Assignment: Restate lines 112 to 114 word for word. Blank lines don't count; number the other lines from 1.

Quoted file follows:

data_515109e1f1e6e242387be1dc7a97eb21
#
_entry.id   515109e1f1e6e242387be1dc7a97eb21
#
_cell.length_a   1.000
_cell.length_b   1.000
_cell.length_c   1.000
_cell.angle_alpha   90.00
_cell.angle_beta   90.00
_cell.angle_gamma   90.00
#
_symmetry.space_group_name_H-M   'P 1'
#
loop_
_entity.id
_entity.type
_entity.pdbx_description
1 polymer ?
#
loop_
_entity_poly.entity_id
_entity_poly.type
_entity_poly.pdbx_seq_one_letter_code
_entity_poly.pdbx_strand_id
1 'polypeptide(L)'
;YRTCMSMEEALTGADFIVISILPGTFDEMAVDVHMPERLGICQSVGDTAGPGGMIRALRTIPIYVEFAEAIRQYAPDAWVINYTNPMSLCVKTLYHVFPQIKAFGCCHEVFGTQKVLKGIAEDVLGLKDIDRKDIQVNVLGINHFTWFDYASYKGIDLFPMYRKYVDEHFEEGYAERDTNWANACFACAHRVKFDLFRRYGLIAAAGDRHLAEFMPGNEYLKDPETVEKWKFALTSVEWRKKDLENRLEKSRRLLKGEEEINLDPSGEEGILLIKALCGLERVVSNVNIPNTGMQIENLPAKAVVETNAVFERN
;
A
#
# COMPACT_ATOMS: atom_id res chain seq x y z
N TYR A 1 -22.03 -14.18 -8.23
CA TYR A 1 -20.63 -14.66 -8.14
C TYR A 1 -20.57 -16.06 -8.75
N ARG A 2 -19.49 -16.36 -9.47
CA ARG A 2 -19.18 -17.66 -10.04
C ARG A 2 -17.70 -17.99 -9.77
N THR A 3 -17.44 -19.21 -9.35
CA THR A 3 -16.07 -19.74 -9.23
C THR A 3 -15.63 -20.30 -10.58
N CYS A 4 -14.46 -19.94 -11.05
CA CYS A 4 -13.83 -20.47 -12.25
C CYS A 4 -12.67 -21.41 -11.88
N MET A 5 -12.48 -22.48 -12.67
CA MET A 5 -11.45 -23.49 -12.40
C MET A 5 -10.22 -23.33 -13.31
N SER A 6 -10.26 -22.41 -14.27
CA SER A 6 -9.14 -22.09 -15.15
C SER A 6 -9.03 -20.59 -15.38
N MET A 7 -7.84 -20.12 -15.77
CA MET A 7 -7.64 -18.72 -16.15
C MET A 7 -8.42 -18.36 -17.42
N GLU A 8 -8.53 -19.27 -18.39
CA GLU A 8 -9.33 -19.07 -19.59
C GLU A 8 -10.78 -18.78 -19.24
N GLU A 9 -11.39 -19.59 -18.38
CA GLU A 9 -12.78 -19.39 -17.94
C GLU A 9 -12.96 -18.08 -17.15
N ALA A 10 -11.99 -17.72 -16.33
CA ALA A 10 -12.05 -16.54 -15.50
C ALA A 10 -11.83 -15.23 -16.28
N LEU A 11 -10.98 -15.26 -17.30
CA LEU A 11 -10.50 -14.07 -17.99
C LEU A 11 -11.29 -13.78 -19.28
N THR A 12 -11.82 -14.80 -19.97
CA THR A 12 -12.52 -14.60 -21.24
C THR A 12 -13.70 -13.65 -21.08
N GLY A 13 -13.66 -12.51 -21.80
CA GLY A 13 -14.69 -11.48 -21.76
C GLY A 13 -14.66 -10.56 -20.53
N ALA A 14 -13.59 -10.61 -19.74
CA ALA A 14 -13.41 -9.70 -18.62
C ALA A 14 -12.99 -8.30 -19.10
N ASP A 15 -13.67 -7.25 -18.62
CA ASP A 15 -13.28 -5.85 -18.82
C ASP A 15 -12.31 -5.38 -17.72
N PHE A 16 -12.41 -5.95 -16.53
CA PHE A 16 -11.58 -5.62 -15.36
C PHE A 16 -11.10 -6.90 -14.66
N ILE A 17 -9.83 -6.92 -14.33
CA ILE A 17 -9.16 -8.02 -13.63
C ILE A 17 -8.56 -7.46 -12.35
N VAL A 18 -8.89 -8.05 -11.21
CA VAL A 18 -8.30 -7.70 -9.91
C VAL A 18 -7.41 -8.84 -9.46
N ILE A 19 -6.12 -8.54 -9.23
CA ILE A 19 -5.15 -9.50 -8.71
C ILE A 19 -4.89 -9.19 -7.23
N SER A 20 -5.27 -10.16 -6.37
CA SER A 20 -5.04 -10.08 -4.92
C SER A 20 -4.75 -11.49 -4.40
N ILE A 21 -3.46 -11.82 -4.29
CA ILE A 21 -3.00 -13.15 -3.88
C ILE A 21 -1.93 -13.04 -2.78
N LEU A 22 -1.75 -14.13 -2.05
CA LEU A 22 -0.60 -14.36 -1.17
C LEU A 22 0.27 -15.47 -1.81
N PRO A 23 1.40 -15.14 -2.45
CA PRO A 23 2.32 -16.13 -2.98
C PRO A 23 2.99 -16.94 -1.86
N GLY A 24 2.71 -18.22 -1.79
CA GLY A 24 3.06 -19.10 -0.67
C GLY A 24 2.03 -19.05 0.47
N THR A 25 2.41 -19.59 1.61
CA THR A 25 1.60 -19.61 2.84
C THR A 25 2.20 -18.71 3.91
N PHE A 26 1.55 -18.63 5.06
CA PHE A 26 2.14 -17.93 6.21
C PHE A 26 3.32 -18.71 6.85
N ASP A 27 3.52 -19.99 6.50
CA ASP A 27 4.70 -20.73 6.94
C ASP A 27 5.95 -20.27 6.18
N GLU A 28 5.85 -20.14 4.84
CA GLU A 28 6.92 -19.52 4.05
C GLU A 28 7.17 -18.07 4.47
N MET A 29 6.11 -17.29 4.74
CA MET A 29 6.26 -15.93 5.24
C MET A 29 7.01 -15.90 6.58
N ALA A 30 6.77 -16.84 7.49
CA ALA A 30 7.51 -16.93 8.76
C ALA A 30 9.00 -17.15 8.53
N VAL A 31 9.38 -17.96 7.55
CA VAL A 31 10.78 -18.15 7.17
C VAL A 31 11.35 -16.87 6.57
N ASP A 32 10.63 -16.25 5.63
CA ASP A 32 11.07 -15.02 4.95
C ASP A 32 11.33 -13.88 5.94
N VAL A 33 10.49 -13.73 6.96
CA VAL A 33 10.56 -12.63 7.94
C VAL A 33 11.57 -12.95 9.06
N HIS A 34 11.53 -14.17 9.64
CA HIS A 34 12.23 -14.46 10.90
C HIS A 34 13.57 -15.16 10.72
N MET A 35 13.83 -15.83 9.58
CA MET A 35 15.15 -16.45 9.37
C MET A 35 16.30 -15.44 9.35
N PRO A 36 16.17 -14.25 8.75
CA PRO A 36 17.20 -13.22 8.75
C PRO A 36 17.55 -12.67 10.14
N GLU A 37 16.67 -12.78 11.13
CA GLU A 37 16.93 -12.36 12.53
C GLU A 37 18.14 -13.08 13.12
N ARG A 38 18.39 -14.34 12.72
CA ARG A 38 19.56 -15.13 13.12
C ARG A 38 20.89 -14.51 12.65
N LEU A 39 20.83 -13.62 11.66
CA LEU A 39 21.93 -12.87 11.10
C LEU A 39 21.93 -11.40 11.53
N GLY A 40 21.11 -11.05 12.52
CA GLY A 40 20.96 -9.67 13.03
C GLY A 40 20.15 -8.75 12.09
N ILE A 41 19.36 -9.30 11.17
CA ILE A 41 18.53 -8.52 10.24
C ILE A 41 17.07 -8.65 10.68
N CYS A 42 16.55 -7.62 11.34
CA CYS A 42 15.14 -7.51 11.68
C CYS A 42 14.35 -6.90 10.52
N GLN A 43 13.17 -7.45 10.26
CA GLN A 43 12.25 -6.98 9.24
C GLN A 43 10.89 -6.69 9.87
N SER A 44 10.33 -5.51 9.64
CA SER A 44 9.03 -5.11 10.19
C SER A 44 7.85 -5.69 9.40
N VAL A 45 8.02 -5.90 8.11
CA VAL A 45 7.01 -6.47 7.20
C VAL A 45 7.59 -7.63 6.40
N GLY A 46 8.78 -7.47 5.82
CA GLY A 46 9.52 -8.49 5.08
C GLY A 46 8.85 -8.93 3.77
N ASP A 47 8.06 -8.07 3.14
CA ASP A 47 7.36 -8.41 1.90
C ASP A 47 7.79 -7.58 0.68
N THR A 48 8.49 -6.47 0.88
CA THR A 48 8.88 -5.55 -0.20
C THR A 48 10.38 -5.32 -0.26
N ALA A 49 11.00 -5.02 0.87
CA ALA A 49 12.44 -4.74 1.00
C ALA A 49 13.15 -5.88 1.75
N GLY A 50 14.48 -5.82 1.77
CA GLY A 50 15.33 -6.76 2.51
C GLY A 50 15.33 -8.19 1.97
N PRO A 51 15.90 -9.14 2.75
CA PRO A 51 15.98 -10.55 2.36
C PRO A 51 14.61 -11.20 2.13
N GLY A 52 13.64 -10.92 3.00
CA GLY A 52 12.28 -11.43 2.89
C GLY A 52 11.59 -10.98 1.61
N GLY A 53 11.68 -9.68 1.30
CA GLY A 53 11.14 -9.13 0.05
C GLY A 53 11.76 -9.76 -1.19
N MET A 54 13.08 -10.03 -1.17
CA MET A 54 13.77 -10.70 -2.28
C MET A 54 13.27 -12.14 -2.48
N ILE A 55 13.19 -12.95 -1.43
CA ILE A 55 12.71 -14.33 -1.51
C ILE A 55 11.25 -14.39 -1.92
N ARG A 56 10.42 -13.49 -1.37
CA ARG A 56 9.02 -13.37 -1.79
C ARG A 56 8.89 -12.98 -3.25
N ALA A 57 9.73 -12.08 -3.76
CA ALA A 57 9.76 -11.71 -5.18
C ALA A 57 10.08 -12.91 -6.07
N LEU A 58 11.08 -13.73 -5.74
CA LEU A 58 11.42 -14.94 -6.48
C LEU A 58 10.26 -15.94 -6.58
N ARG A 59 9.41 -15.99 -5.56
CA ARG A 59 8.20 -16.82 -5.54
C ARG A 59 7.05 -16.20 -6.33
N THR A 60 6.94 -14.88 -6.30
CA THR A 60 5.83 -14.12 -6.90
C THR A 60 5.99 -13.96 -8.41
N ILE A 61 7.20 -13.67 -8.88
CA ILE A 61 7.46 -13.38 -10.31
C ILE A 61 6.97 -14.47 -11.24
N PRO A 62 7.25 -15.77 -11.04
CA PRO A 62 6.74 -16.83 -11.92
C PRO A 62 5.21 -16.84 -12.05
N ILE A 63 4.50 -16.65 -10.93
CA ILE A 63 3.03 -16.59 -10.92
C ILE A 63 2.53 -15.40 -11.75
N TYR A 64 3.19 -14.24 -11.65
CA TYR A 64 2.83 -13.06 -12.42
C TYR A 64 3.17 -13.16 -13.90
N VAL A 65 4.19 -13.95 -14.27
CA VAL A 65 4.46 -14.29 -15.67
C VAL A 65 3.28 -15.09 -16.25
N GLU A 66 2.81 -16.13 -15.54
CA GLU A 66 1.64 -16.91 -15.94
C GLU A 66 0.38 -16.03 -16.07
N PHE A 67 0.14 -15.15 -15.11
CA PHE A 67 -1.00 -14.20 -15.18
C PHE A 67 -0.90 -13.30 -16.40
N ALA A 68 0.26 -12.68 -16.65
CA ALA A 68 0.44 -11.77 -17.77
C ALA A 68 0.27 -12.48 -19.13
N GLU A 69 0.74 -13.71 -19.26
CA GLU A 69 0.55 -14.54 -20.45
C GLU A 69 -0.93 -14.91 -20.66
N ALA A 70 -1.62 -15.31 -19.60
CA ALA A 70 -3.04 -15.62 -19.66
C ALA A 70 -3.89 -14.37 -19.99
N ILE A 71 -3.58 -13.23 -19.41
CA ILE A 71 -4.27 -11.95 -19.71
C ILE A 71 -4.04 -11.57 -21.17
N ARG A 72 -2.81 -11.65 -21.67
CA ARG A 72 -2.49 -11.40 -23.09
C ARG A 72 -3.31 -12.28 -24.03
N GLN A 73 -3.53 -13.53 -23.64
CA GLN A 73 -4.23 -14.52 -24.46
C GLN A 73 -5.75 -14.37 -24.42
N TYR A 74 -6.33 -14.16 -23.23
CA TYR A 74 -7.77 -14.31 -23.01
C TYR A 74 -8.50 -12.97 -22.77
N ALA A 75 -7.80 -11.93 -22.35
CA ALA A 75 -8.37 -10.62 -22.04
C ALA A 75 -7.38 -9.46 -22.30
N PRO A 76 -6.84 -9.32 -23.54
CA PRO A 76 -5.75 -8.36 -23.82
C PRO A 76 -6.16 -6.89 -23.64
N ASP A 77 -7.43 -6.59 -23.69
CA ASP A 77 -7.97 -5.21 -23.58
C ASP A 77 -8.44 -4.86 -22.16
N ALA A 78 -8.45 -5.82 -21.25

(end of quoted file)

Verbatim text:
N GLU A 28 5.85 -20.14 4.84
CA GLU A 28 6.92 -19.52 4.05
C GLU A 28 7.17 -18.07 4.47